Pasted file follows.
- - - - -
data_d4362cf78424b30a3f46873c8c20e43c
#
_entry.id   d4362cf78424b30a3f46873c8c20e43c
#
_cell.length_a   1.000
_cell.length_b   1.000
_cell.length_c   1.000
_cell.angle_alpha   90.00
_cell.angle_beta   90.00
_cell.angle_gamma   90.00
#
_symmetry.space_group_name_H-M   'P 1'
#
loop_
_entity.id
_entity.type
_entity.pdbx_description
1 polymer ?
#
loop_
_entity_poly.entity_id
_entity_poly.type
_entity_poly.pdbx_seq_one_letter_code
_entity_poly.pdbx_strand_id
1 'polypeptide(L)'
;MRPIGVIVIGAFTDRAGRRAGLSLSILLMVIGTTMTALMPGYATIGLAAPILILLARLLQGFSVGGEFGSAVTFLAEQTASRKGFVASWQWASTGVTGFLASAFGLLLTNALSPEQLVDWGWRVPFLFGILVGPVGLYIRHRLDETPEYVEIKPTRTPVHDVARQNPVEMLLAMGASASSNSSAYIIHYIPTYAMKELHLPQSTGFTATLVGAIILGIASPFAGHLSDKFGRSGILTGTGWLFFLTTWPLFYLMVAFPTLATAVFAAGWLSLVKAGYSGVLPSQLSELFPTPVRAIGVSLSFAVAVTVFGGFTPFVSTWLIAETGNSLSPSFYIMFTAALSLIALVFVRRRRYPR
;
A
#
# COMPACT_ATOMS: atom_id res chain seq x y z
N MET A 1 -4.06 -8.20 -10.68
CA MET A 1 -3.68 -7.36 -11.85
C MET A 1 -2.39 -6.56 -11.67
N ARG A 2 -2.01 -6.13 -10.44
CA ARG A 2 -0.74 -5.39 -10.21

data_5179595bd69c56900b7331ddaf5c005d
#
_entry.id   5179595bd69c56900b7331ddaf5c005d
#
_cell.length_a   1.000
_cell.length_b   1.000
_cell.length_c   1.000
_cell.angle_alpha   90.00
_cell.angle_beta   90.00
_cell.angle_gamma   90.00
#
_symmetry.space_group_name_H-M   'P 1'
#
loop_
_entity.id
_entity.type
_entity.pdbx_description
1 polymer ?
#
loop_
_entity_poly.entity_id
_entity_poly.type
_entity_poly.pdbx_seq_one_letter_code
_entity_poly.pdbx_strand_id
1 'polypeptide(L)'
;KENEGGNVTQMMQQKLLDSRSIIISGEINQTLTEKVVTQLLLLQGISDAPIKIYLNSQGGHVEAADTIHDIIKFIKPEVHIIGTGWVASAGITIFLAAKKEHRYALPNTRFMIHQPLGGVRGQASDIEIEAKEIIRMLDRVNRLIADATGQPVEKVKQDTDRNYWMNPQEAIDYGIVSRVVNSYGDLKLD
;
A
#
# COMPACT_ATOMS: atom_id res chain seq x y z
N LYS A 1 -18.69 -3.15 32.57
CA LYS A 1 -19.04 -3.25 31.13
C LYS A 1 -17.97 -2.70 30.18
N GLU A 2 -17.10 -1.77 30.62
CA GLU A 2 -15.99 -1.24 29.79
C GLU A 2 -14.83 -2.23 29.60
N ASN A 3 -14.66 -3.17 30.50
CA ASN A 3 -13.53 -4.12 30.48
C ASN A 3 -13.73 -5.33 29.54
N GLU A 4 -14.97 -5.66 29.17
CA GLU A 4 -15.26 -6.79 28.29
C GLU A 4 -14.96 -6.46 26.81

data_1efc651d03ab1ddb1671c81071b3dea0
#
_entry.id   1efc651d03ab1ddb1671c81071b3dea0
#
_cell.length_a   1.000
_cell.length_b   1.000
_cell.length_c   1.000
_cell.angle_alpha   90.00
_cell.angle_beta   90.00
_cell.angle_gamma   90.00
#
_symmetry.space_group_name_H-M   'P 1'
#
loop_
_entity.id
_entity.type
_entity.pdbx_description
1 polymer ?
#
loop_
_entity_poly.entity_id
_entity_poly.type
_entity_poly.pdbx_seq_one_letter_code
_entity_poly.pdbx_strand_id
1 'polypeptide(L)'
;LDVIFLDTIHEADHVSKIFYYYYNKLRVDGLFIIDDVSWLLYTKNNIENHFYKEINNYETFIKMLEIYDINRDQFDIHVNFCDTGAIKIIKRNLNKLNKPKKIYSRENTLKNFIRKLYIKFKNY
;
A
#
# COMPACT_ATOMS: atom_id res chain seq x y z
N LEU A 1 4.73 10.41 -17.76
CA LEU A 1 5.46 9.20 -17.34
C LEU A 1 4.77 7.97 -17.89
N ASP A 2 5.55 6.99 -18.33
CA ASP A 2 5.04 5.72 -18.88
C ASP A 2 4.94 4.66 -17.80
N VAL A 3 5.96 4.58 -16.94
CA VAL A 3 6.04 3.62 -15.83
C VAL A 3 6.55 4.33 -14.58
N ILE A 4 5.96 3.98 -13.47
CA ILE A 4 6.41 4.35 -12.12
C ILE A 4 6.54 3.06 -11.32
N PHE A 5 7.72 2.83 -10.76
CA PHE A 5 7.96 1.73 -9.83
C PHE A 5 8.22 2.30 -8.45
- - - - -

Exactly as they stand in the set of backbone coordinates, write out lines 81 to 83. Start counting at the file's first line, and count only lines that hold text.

#
_cell.length_a   1.000
_cell.length_b   1.000